One in three rape allegations involves women who have been drinking before the alleged offence, a study shows.
Police say formal prosecution for rape is not right for all victims
Of 677 rape complaints made in London in April and May, 235 (35%) were alcohol-related and 85 (13%) said they were uncertain if they had been raped.
Criminology professor Betsy Stanko, working with the police, said a third of all cases was "incredibly high".
The review also showed 17% of female rape victims and 28% of male victims had mental health issues.
Metropolitan Police Deputy Assistant Commissioner Brian Paddick said the force was determined to improve the way complaints by the most vulnerable rape victims are handled.
"We are going to look at all the issues relating to alcohol and mental health because these groups represent more vulnerable victims," he said.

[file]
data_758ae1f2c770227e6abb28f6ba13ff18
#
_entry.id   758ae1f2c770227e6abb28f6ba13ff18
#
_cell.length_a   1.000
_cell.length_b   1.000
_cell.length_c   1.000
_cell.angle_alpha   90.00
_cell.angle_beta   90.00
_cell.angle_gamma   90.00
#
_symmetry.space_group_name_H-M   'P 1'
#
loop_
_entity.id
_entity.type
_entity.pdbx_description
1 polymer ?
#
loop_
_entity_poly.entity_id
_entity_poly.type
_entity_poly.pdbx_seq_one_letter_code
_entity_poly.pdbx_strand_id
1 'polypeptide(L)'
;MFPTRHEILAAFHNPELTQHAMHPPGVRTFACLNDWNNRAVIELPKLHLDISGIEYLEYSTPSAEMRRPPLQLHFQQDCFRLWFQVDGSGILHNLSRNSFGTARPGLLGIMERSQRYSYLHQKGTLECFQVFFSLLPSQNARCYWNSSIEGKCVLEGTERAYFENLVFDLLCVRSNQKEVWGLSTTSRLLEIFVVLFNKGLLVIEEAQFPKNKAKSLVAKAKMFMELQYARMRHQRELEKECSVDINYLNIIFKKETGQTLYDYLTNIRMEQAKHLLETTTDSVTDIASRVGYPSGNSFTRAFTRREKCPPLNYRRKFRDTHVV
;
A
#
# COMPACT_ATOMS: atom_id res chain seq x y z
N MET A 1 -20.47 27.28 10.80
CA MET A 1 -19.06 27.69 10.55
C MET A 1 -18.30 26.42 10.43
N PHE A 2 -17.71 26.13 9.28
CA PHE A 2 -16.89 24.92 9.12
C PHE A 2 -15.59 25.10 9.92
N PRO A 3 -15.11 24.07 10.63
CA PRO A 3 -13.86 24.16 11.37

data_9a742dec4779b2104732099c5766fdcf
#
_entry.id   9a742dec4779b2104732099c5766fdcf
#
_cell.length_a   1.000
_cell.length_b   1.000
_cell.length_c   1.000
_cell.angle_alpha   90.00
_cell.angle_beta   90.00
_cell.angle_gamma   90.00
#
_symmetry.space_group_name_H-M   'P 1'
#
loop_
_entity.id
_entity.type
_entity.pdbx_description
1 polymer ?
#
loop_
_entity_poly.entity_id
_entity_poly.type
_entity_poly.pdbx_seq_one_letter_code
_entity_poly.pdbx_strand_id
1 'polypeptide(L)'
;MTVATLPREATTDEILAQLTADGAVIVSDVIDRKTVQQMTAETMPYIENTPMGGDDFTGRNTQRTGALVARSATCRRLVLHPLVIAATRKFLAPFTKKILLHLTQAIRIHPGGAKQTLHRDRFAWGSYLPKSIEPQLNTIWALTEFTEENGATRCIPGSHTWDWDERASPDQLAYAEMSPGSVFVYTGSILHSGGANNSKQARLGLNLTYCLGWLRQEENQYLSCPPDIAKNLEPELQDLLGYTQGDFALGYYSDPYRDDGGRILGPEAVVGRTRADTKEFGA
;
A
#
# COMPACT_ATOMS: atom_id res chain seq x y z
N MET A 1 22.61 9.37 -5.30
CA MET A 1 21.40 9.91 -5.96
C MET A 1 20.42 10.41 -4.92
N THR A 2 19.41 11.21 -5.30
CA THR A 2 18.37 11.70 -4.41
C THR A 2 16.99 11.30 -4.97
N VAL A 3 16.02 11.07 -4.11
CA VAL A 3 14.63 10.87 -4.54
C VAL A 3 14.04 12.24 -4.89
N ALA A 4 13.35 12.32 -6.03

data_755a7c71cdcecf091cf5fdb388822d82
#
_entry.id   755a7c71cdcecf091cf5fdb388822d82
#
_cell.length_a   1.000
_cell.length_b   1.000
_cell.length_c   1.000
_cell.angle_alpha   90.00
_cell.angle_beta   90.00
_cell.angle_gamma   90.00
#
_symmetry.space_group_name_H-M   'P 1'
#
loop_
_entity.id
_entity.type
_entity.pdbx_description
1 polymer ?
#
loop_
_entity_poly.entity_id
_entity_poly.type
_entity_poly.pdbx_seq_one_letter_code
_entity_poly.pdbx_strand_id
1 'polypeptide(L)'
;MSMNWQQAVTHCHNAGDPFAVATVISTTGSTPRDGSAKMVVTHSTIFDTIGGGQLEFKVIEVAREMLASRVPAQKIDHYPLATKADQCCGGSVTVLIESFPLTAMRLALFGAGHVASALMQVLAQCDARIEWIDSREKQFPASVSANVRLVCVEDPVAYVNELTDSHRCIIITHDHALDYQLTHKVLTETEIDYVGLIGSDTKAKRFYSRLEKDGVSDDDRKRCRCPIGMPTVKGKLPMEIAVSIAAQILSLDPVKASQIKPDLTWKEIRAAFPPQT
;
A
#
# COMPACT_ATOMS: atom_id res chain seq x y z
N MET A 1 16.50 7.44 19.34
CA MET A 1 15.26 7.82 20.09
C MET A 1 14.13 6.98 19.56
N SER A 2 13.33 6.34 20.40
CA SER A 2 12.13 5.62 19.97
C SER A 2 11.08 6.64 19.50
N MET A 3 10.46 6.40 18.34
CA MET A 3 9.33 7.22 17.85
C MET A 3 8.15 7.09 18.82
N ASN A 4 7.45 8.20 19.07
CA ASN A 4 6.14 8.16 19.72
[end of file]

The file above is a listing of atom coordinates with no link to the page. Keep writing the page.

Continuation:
Mr Paddick also acknowledged a need for a major rethink in investigating such offences, with a focus on the alleged perpetrator and why they believed they had the victim's consent.
While the conviction rate for rape remains low, Mr Paddick did say formal prosecution was not always the best course of action for every victim.
"It is not what they are looking for - it is not in the best interests of the victim," he said.
The review follows a high profile court case at Swansea Crown Court in which a rape trial collapsed after the alleged victim said she was too drunk to recall whether she had agreed to sex.
Jurors were told "drunken consent is still consent" and the judge directed them to find the defendant not guilty.
A further report commissioned by Amnesty International found almost a third (30%) of people in the UK believe a woman is partially or completely to blame for being raped if she has been drinking.